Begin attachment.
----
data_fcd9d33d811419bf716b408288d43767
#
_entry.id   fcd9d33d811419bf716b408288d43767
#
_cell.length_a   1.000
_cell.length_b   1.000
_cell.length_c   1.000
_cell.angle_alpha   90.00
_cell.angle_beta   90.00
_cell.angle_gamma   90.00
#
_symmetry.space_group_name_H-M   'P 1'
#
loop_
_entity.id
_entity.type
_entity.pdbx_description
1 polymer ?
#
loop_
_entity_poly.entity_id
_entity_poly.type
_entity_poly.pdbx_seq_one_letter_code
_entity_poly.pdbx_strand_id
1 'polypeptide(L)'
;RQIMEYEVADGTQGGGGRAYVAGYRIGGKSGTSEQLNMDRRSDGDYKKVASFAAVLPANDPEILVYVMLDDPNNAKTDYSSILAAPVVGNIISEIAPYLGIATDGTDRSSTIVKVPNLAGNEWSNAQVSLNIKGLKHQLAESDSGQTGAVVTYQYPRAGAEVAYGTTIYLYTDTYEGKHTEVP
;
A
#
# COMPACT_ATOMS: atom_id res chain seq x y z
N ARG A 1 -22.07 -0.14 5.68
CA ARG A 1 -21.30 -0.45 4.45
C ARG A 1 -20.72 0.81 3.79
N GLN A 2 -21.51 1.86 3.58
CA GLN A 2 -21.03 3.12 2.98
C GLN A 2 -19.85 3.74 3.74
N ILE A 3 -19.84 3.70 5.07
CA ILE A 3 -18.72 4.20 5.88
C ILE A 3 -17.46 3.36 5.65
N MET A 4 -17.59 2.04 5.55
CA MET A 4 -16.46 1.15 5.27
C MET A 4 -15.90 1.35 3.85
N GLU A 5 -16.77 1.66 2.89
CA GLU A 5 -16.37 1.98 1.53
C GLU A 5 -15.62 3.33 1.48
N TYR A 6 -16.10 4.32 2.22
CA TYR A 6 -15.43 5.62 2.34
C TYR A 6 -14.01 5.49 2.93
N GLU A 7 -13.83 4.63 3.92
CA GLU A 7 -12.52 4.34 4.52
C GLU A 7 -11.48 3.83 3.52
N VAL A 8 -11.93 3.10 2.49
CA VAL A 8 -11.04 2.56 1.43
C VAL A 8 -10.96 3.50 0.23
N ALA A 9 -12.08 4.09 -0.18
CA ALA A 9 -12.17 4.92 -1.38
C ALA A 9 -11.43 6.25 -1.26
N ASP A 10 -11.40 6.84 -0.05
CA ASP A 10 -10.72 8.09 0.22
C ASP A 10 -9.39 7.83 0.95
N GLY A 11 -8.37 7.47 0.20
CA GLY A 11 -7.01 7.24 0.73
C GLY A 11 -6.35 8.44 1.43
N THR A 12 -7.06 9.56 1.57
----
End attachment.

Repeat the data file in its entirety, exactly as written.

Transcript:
data_fcd9d33d811419bf716b408288d43767
#
_entry.id   fcd9d33d811419bf716b408288d43767
#
_cell.length_a   1.000
_cell.length_b   1.000
_cell.length_c   1.000
_cell.angle_alpha   90.00
_cell.angle_beta   90.00
_cell.angle_gamma   90.00
#
_symmetry.space_group_name_H-M   'P 1'
#
loop_
_entity.id
_entity.type
_entity.pdbx_description
1 polymer ?
#
loop_
_entity_poly.entity_id
_entity_poly.type
_entity_poly.pdbx_seq_one_letter_code
_entity_poly.pdbx_strand_id
1 'polypeptide(L)'
;RQIMEYEVADGTQGGGGRAYVAGYRIGGKSGTSEQLNMDRRSDGDYKKVASFAAVLPANDPEILVYVMLDDPNNAKTDYSSILAAPVVGNIISEIAPYLGIATDGTDRSSTIVKVPNLAGNEWSNAQVSLNIKGLKHQLAESDSGQTGAVVTYQYPRAGAEVAYGTTIYLYTDTYEGKHTEVP
;
A
#
# COMPACT_ATOMS: atom_id res chain seq x y z
N ARG A 1 -22.07 -0.14 5.68
CA ARG A 1 -21.30 -0.45 4.45
C ARG A 1 -20.72 0.81 3.79
N GLN A 2 -21.51 1.86 3.58
CA GLN A 2 -21.03 3.12 2.98
C GLN A 2 -19.85 3.74 3.74
N ILE A 3 -19.84 3.70 5.07
CA ILE A 3 -18.72 4.20 5.88
C ILE A 3 -17.46 3.36 5.65
N MET A 4 -17.59 2.04 5.55
CA MET A 4 -16.46 1.15 5.27
C MET A 4 -15.90 1.35 3.85
N GLU A 5 -16.77 1.66 2.89
CA GLU A 5 -16.37 1.98 1.53
C GLU A 5 -15.62 3.33 1.48
N TYR A 6 -16.10 4.32 2.22
CA TYR A 6 -15.43 5.62 2.34
C TYR A 6 -14.01 5.49 2.93
N GLU A 7 -13.83 4.63 3.92
CA GLU A 7 -12.52 4.34 4.52
C GLU A 7 -11.48 3.83 3.52
N VAL A 8 -11.93 3.10 2.49
CA VAL A 8 -11.04 2.56 1.43
C VAL A 8 -10.96 3.50 0.23
N ALA A 9 -12.08 4.09 -0.18
CA ALA A 9 -12.17 4.92 -1.38
C ALA A 9 -11.43 6.25 -1.26
N ASP A 10 -11.40 6.84 -0.05
CA ASP A 10 -10.72 8.09 0.22
C ASP A 10 -9.39 7.83 0.95
N GLY A 11 -8.37 7.47 0.20
CA GLY A 11 -7.01 7.24 0.73
C GLY A 11 -6.35 8.44 1.43
N THR A 12 -7.06 9.56 1.57